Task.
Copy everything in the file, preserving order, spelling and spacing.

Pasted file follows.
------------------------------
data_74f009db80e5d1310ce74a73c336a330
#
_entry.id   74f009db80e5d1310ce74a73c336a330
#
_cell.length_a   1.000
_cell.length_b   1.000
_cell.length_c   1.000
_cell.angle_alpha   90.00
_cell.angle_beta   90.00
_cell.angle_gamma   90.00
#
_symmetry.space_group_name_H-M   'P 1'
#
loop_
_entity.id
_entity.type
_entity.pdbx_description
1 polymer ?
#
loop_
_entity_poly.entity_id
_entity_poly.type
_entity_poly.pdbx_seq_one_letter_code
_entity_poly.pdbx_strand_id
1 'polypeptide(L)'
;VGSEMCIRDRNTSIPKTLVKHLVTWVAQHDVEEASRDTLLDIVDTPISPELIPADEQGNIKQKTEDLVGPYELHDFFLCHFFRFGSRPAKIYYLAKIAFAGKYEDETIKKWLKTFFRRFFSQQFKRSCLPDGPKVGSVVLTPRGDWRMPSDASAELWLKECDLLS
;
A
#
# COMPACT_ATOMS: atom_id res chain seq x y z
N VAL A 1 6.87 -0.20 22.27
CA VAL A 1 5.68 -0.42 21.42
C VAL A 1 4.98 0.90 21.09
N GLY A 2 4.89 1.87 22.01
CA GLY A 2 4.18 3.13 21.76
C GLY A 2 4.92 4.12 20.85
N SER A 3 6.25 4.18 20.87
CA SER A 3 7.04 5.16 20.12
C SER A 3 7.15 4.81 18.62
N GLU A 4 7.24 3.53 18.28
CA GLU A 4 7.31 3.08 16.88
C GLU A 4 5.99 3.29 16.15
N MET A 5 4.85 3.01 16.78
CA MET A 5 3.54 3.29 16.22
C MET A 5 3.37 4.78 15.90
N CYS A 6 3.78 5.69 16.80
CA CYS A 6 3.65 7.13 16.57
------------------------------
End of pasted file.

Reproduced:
data_74f009db80e5d1310ce74a73c336a330
#
_entry.id   74f009db80e5d1310ce74a73c336a330
#
_cell.length_a   1.000
_cell.length_b   1.000
_cell.length_c   1.000
_cell.angle_alpha   90.00
_cell.angle_beta   90.00
_cell.angle_gamma   90.00
#
_symmetry.space_group_name_H-M   'P 1'
#
loop_
_entity.id
_entity.type
_entity.pdbx_description
1 polymer ?
#
loop_
_entity_poly.entity_id
_entity_poly.type
_entity_poly.pdbx_seq_one_letter_code
_entity_poly.pdbx_strand_id
1 'polypeptide(L)'
;VGSEMCIRDRNTSIPKTLVKHLVTWVAQHDVEEASRDTLLDIVDTPISPELIPADEQGNIKQKTEDLVGPYELHDFFLCHFFRFGSRPAKIYYLAKIAFAGKYEDETIKKWLKTFFRRFFSQQFKRSCLPDGPKVGSVVLTPRGDWRMPSDASAELWLKECDLLS
;
A
#
# COMPACT_ATOMS: atom_id res chain seq x y z
N VAL A 1 6.87 -0.20 22.27
CA VAL A 1 5.68 -0.42 21.42
C VAL A 1 4.98 0.90 21.09
N GLY A 2 4.89 1.87 22.01
CA GLY A 2 4.18 3.13 21.76
C GLY A 2 4.92 4.12 20.85
N SER A 3 6.25 4.18 20.87
CA SER A 3 7.04 5.16 20.12
C SER A 3 7.15 4.81 18.62
N GLU A 4 7.24 3.53 18.28
CA GLU A 4 7.31 3.08 16.88
C GLU A 4 5.99 3.29 16.15
N MET A 5 4.85 3.01 16.78
CA MET A 5 3.54 3.29 16.22
C MET A 5 3.37 4.78 15.90
N CYS A 6 3.78 5.69 16.80
CA CYS A 6 3.65 7.13 16.57